IRFS Weeknotes #108
We've been doing some interesting UX research for ABC-IP (Automatic Broadcast Interlinking Project) into alternative approaches to publishing large programme archives. Making archives available online is a costly business that typically involves high degrees of curation by skilled editorial staff. As part of the ABC-IP project we're looking at whether we could publish large archives with less editorial effort by using computer processing and crowd sourcing techniques. We've been using the large World Service radio archive as a test case.
Yves has worked wonders by automatically generating metadata with his speech-to-text and automatic concept extraction software to create tag clouds for each programme, and these form the backbone of content discovery for the prototype we've developed. However, as the automatically generated tags have been generated by computers and not by people, we face a big challenge to improve their accuracy.
Over the next few weeks we'll be running an online experiment with participants from our partners at Global Minds to explore different techniques for correcting automatically generated tags, and what we learn from this will be fed into the development of future archive projects.
A screenshot of the tagging experiment
In the experiment the Global Minds participants will asked to listen to a short audio clip from a World Service programme. They will then be asked to identify the tags that they find relevant or erroneous, which will affect the weighing of each tag and tells us how useful it is in describing the content. The experiment is designed to accelerate the effect of successive users on the tag so that inaccuracies are corrected in the shortest time possible and then remain stable for subsequent users.
In other project news, a big milestone was reached this week on FI-Content, the project's formal year 1 review in Brussels which comprises presentations of progress across all the different workpackages since the last review. I'm please to say we passed with flying colours and the reviewers were very supportive and encouraging of the range of interesting use cases we are developing. We've also just completed the latest internal project iteration which delivered a Chrome extension to allow us to test some attitudes to user data in more detail. We are currently testing it and getting ready for the start of the user trial which is due to start shortly. In the next phase of the project we will be looking at device authentication.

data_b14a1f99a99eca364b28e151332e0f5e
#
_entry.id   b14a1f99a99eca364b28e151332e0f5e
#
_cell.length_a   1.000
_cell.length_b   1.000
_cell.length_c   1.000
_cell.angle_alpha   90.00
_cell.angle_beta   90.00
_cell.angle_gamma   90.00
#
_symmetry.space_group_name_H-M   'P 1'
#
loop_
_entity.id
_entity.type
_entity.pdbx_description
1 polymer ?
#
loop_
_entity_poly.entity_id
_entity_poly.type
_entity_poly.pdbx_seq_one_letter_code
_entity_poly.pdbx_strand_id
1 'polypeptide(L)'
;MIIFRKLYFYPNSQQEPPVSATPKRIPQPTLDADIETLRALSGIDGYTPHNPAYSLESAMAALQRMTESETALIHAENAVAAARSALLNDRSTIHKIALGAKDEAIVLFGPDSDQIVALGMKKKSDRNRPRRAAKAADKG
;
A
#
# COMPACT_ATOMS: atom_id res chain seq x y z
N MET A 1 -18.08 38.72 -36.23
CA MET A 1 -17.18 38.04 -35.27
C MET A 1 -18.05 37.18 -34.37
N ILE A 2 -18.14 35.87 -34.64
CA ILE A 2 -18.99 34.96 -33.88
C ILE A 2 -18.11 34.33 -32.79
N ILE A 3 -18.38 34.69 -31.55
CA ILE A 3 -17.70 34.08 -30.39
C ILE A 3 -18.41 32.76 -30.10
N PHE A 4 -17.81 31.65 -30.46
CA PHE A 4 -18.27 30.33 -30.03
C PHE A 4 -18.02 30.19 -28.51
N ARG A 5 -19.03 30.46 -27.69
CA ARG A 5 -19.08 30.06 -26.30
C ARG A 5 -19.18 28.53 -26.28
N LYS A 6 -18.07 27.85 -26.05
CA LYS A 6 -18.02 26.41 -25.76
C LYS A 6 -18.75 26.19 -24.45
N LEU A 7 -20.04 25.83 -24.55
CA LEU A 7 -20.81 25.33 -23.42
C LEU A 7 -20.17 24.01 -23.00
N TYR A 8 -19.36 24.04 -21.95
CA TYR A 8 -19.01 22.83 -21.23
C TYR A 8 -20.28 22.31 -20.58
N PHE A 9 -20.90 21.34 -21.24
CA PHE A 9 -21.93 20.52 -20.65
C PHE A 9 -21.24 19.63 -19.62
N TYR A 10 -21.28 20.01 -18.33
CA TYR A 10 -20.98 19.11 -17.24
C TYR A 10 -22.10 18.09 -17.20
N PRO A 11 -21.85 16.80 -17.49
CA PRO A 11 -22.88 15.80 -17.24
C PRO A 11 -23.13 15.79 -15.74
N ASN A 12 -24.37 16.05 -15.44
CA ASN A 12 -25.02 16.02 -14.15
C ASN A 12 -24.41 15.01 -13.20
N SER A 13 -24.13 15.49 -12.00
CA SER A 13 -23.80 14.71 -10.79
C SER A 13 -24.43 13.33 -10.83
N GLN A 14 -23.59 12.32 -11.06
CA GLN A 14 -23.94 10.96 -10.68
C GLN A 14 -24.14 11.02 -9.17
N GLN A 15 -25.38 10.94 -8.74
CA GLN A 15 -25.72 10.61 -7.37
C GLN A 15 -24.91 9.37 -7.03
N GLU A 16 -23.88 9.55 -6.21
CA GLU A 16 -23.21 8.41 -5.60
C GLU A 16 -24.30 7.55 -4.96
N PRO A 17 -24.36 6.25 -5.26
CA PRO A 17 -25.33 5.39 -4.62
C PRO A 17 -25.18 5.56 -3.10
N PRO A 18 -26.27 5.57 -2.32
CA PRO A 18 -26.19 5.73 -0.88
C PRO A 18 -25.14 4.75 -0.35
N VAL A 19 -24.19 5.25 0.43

Vicky has been working with Salford University on recruitment for the Internet of 'My' Things BBC/FIRM research fellow. The BBC is looking ahead to a world where human-friendly network-aware technology is the norm. In this world people will continue to tell stories. The project is about prototyping a reusable toolset to enable exploration and creation of experiences in that world and potentially defining new standards for technology and usability. Ultimately, the BBC wants to understand how informing, educating and entertaining audiences could change. This 1 year fixed post is based in Media City UK, Salford. The deadline for applications is Friday, 8th June. For full details, and to apply online please visit the University of Salford's jobs page.
On Thursday, Libby brought in her Raspberry Pi which prompted a small hacking session and after some fiddling with proxies we managed to get live TV streaming. We used OpenElec, a very barebone Linux-based system directly booting into XBMC. On Friday we got the chance to show a selection of our recent projects to the heads of R&D including the egBox, our TV-in-a-browser prototype. Yves has also been reviewing for the ISMIR conference, and starting to prepare for the ESWC 2012 conference in two weeks, where he will be presenting a paper on ontology evaluation, contributing to a panel, and chairing the In-Use track.
Chris L attended the Music Tech Fest and saw some people doing interesting things with music and the Web Audio API. Vicky went to a conference about the digital public space, hosted by The Creative Exchange. There were some interesting speakers like Richard Harper from Microsoft Research, Neville Brody at the RCA and our own Bill Thompson from BBC Archive.
Finally, we had some really interesting visitors this week. The Snippets team are working with the University of Oxford Visual Geometry team and invited them in to showing their scene and object recognition and visual search. Amazing. And at our team meeting, Mick Grierson, from Goldsmiths College talked about Daphne Oram and his departments work in Creative Computing. He showed The Daphne Oram Browser, a machine-learned visualisation of her unclassified music archive and Bronze Format, a generative music app. Brilliant.
Some interesting things we've found this week:
- Theo's been looking here for design inspiration.
- An interesting link about Mozilla's "Web API" group who are trying to standardise APIs for accessing device hardware.
- Useful link about preparing fonts and graphics for the web so that they're pixel perfect.
- 100 pixel-tastic cameras you can download and use in whatever way you see fit